• WealthWebGuru

      thanks for the comment echo. You can do that in a formal trust but not an informal trust. as Mike alluded to there is a cost to creating a formal trust.

  2. Mike

    Excellent article. This is my argument against setting up an in-trust account in lieu of an RESP. You lose control of the money.

    If you give an 18 year old $50k, will he/she buy a sports car or go to school? 😉

    Echo – not sure but maybe those types of trusts are more expensive to set up? (I’m guessing here).

    Different age restrictions might help, but they might also help foster resentment against you for imposing them. Plus, if your kid is a f***up, then it probably doesn’t matter what age they get the money. 🙂


  3. SophieW

    I admit I don’t know much about in-trust funds – I’m not in that stage of my life – but 18 seems like a really young age to ‘inherit’ a whole whack of cash… 25 or even 30 year olds tend to have a much bigger appreciation (and need) for lump sums of money. Especially if RESPs are already well funded!

    Can you stipulate the age that the benefitiary gets the money? That – IMHO – could ensure a better use of the money.

    Also, does the beneficiary have to know the funds even exist? If it’s a happy surprise, rather than an expected obligation could cut down on the resentment Mike mentioned above.

    • WealthWebGuru

      @Sophie – Can you stipulate the age that the beneficiary gets the money?
      Not with an informal trust. Only with a formal trust

      Also, does the beneficiary have to know the funds even exist? In the linking article – – I explain that “Once you put money into an in-trust account, the money belongs to the beneficiary (child). This gift is permanent – there are no exceptions.” The beneficiary (your child or grandchild) takes control of the funds at the age of majority, which is either 18 or 19 depending on the province you reside in. That’s technically the law so whether you tell them or not, legally it’s their money.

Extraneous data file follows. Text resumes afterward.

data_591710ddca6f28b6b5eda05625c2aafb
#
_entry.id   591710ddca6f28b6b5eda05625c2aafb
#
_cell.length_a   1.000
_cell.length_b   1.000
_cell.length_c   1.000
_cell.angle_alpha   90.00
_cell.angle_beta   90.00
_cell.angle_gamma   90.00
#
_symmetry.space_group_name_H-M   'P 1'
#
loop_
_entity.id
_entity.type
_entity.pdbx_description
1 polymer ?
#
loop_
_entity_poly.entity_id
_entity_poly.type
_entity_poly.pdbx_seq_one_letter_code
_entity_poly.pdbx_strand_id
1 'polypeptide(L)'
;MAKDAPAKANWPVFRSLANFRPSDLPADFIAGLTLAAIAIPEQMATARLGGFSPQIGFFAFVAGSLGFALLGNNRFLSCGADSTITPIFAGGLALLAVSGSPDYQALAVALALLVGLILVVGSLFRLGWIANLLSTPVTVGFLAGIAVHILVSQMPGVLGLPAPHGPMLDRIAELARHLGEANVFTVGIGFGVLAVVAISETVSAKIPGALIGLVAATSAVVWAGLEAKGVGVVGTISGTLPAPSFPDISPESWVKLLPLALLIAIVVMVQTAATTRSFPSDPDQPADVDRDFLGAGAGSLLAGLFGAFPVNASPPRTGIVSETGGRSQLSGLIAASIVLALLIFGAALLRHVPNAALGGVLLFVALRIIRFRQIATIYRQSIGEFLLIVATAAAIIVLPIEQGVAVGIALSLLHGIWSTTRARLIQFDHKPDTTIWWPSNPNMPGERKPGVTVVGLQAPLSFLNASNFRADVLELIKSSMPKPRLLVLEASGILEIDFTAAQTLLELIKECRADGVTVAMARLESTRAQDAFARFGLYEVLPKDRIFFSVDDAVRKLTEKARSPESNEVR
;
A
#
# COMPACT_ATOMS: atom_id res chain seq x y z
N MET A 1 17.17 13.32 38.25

4. Charlotte Bryant

    Whichever way you look at ti 18 is waayy tooooo young for a kid to inherit $$$$$$

  5. Robert

    I live in the US.

    I have a son, now 45, living in Eastern Canada and unable to handle money. I’d like to set up a $200,000 Trust for him, that gives him a few hundred dollars each month. Can you help me with advice/suggestions?

    Many thanks


  6. Jennifer

    As Executor to my grandmother’s will, I wish we had set things up differently as I’m experiencing this situation right now. 18 is way too young these days (for most kids). If the intention of the money is to help fund higher education, there should be a stipulation that the funds go directly to the institution for payments required. Fortunately, I have made this change to my own will so that my niece gets the money in a more controlled way should I pass on suddenly (I’m only 45). This is especially true in families where there are issues of divorce, alienation etc. which unfortunately, is my case.

  7. Cindy

    What if the will sets up a trust that says the child gets the money for education but the child doesn’t go on to higher education and starts working right out of high school. What happens to the money? Can the child still inherit?

Leave a reply

Your email address will not be published. Required fields are marked*